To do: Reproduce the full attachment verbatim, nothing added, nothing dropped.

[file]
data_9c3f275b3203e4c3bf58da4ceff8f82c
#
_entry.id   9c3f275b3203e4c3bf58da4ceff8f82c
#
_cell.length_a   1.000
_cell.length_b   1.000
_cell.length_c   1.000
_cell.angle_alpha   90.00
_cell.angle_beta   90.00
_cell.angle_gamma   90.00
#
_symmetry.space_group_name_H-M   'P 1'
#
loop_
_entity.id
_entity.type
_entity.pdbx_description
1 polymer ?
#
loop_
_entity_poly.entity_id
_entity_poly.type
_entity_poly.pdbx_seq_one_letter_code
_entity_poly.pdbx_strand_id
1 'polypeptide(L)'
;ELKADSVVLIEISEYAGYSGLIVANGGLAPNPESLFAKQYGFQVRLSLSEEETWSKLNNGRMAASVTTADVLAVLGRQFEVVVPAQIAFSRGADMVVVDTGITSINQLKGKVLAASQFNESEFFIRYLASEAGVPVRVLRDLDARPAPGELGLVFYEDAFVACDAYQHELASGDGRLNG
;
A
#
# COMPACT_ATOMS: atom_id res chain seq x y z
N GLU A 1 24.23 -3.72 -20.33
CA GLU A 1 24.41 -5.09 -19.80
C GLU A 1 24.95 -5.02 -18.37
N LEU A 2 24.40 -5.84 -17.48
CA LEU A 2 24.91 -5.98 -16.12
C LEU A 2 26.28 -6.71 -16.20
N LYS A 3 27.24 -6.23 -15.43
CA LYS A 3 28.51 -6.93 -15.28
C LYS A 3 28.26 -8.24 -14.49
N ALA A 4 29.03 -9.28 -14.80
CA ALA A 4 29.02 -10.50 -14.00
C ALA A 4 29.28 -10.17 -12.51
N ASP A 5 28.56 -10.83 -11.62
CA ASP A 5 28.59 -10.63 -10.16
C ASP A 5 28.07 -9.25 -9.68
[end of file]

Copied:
data_9c3f275b3203e4c3bf58da4ceff8f82c
#
_entry.id   9c3f275b3203e4c3bf58da4ceff8f82c
#
_cell.length_a   1.000
_cell.length_b   1.000
_cell.length_c   1.000
_cell.angle_alpha   90.00
_cell.angle_beta   90.00
_cell.angle_gamma   90.00
#
_symmetry.space_group_name_H-M   'P 1'
#
loop_
_entity.id
_entity.type
_entity.pdbx_description
1 polymer ?
#
loop_
_entity_poly.entity_id
_entity_poly.type
_entity_poly.pdbx_seq_one_letter_code
_entity_poly.pdbx_strand_id
1 'polypeptide(L)'
;ELKADSVVLIEISEYAGYSGLIVANGGLAPNPESLFAKQYGFQVRLSLSEEETWSKLNNGRMAASVTTADVLAVLGRQFEVVVPAQIAFSRGADMVVVDTGITSINQLKGKVLAASQFNESEFFIRYLASEAGVPVRVLRDLDARPAPGELGLVFYEDAFVACDAYQHELASGDGRLNG
;
A
#
# COMPACT_ATOMS: atom_id res chain seq x y z
N GLU A 1 24.23 -3.72 -20.33
CA GLU A 1 24.41 -5.09 -19.80
C GLU A 1 24.95 -5.02 -18.37
N LEU A 2 24.40 -5.84 -17.48
CA LEU A 2 24.91 -5.98 -16.12
C LEU A 2 26.28 -6.71 -16.20
N LYS A 3 27.24 -6.23 -15.43
CA LYS A 3 28.51 -6.93 -15.28
C LYS A 3 28.26 -8.24 -14.49
N ALA A 4 29.03 -9.28 -14.80
CA ALA A 4 29.02 -10.50 -14.00
C ALA A 4 29.28 -10.17 -12.51
N ASP A 5 28.56 -10.83 -11.62
CA ASP A 5 28.59 -10.63 -10.16
C ASP A 5 28.07 -9.25 -9.68